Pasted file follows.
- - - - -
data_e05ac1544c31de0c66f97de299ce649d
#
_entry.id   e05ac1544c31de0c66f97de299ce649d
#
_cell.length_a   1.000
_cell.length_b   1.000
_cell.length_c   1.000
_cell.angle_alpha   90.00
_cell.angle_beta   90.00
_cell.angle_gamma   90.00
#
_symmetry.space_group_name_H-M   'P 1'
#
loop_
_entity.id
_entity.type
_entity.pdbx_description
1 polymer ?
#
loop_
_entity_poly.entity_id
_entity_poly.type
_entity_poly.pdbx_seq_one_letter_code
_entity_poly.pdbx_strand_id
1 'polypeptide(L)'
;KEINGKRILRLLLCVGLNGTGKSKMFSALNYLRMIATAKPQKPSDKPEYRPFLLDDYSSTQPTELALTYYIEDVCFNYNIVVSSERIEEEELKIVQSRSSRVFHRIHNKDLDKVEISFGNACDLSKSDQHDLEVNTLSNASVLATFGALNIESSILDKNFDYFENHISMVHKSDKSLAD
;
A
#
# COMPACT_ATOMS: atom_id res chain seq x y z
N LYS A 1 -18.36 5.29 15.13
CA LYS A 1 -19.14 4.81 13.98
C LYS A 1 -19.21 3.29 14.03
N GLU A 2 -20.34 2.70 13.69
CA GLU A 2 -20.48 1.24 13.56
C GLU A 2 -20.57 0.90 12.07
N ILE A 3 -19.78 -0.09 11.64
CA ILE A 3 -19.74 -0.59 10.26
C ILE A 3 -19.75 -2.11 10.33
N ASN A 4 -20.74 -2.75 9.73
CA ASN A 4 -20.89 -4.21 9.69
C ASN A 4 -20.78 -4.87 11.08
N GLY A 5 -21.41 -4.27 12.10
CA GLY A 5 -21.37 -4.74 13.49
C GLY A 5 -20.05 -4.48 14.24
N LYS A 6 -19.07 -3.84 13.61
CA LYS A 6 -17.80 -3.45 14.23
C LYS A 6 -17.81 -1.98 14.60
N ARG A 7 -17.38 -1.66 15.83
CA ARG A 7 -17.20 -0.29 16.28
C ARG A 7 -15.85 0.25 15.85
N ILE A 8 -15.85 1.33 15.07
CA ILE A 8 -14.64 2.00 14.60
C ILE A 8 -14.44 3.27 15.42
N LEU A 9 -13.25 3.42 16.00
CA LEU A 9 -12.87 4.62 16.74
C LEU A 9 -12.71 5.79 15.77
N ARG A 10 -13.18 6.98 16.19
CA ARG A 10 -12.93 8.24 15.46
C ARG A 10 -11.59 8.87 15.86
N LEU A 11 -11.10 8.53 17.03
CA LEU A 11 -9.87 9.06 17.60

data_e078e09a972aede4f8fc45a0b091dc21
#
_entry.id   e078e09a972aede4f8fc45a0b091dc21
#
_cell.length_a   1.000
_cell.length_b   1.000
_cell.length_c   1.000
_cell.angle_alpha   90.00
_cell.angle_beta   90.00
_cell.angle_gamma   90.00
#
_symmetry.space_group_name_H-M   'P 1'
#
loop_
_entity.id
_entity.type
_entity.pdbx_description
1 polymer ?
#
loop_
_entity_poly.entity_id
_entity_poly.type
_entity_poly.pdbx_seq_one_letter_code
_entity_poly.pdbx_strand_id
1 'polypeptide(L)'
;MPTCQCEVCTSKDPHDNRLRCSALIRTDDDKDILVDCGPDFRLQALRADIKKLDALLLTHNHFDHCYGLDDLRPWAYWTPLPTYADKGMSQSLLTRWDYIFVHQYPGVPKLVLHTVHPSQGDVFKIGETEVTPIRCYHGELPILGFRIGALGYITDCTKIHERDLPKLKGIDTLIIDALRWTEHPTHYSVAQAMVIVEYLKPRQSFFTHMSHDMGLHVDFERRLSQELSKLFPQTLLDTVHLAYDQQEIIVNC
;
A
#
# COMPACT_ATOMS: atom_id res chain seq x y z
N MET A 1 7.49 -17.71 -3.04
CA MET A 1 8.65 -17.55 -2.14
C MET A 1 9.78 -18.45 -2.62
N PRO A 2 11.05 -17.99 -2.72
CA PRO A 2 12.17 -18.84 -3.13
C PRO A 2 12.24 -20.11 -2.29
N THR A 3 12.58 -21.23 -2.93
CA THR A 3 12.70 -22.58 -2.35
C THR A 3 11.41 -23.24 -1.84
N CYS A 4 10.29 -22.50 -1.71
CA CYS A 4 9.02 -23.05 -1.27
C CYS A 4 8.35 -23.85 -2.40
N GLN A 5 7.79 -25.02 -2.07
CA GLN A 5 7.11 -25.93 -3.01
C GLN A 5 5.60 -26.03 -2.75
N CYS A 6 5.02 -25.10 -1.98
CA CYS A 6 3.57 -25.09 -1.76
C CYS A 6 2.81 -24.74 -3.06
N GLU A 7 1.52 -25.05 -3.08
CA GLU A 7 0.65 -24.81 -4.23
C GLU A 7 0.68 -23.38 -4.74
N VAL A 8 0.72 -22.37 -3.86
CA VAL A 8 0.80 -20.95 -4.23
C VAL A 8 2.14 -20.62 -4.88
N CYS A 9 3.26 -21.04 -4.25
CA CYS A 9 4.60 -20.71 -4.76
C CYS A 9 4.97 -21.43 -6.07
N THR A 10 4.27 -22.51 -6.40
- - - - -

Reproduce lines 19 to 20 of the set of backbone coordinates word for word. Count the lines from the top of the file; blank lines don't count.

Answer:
#
loop_